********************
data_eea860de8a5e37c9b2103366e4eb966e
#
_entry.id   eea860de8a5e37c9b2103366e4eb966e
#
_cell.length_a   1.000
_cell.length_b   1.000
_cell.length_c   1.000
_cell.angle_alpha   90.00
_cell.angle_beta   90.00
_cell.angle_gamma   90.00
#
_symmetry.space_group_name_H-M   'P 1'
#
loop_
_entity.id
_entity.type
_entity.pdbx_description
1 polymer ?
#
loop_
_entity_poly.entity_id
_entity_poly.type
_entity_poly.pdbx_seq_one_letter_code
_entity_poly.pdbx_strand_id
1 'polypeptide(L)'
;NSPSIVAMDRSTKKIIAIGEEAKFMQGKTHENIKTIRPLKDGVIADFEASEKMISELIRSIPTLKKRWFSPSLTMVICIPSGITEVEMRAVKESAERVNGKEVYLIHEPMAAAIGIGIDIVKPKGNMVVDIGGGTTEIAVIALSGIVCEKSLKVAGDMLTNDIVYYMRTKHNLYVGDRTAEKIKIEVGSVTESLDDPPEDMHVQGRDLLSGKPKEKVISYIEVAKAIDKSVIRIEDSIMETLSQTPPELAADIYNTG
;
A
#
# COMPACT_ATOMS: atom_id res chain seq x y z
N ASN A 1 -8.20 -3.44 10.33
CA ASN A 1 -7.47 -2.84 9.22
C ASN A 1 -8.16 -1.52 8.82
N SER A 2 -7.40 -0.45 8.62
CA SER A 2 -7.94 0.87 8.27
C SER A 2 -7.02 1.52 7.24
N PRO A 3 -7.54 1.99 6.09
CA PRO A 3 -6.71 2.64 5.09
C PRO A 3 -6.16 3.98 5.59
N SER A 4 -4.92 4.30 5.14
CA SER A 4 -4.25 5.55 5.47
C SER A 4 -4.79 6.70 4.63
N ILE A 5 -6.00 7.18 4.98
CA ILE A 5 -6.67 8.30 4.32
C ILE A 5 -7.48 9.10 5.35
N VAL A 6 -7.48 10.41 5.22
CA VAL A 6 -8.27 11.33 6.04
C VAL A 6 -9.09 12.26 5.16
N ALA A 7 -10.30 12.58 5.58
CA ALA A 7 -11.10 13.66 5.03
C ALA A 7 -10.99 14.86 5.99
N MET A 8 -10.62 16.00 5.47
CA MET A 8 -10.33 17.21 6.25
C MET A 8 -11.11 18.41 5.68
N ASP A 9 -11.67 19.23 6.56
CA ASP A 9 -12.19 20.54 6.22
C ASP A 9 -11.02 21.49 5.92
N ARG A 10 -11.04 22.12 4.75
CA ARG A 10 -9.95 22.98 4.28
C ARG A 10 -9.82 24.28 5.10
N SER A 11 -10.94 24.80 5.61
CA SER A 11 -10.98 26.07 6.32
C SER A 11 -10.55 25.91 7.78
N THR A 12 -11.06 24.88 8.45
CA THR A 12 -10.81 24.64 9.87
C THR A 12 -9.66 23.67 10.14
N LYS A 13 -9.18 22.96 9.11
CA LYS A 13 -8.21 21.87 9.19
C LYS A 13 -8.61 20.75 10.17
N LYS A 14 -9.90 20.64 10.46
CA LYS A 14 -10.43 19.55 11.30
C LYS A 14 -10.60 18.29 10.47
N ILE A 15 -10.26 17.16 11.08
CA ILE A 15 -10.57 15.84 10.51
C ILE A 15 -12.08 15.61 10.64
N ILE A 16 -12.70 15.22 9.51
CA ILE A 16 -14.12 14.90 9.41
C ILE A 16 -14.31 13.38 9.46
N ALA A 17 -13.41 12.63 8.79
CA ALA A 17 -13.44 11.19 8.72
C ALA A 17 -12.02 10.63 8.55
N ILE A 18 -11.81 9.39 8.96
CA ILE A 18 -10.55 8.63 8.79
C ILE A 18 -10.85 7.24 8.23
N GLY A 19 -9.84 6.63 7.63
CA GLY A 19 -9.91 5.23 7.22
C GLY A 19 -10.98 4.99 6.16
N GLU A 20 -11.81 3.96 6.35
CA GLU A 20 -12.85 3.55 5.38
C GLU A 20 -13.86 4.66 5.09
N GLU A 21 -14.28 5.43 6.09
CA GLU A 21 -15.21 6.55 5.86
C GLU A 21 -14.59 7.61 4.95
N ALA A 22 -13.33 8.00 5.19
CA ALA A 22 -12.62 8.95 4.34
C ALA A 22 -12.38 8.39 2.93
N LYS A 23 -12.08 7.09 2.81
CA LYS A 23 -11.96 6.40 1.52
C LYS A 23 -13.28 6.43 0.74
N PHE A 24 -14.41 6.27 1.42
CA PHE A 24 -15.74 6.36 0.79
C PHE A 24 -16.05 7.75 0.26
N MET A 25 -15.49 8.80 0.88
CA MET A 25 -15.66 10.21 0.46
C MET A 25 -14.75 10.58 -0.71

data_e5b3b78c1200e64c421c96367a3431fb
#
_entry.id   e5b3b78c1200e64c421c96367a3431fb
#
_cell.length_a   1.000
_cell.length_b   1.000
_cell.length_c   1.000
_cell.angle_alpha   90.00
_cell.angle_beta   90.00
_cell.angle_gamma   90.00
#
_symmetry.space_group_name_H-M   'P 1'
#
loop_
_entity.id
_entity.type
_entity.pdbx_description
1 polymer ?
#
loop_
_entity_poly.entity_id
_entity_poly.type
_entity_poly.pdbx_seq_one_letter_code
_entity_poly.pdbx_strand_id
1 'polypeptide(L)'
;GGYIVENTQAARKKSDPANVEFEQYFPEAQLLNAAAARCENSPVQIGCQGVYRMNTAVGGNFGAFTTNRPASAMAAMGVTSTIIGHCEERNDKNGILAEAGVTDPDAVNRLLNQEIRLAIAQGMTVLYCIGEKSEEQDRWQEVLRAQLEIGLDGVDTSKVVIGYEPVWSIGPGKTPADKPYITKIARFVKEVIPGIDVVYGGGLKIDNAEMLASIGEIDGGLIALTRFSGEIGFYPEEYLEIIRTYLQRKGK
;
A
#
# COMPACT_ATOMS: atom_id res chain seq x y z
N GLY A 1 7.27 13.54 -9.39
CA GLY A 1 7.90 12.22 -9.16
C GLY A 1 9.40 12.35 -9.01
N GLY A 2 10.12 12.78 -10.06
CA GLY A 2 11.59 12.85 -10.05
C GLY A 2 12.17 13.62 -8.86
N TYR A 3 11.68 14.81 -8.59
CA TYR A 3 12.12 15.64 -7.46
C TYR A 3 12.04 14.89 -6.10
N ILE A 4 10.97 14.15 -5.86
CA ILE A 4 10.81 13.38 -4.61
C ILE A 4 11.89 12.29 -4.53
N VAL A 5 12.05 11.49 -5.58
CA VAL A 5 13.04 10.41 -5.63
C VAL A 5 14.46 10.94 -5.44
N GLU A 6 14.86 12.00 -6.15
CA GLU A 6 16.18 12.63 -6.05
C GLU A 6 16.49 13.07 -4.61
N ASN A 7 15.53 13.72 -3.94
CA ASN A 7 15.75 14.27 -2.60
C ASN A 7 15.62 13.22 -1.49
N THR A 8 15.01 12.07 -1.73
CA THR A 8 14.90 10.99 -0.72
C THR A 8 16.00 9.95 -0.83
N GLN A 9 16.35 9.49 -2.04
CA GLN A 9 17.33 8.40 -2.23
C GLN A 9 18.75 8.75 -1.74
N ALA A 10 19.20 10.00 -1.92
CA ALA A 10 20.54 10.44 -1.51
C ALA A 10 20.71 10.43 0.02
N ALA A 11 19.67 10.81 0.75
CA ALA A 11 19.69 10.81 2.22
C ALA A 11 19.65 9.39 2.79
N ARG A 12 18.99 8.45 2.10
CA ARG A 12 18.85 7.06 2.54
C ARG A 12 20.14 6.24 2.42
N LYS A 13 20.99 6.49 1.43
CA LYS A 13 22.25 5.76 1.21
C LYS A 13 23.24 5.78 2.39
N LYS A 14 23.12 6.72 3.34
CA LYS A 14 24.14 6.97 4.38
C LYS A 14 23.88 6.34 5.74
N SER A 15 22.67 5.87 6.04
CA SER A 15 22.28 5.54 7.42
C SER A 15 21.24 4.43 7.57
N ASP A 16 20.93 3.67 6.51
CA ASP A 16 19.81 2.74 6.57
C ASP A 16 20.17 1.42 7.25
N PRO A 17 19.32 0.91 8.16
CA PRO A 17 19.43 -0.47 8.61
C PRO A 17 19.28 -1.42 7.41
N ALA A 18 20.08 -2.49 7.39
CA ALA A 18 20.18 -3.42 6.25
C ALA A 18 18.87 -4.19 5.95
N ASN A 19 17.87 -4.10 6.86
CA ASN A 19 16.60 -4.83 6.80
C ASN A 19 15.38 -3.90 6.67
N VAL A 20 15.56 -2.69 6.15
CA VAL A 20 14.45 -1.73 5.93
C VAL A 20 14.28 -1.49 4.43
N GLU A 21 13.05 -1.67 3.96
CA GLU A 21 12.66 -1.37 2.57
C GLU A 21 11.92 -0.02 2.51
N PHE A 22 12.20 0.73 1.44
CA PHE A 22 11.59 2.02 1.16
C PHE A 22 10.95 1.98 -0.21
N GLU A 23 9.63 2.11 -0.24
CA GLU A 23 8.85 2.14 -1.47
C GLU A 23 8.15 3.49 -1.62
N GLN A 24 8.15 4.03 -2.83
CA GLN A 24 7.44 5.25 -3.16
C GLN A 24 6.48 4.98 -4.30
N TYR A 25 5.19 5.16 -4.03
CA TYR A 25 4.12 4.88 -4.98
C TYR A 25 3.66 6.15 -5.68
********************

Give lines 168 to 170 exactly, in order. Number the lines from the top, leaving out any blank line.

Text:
C ALA A 11 19.65 9.39 2.79
N ARG A 12 18.99 8.45 2.10
CA ARG A 12 18.85 7.06 2.54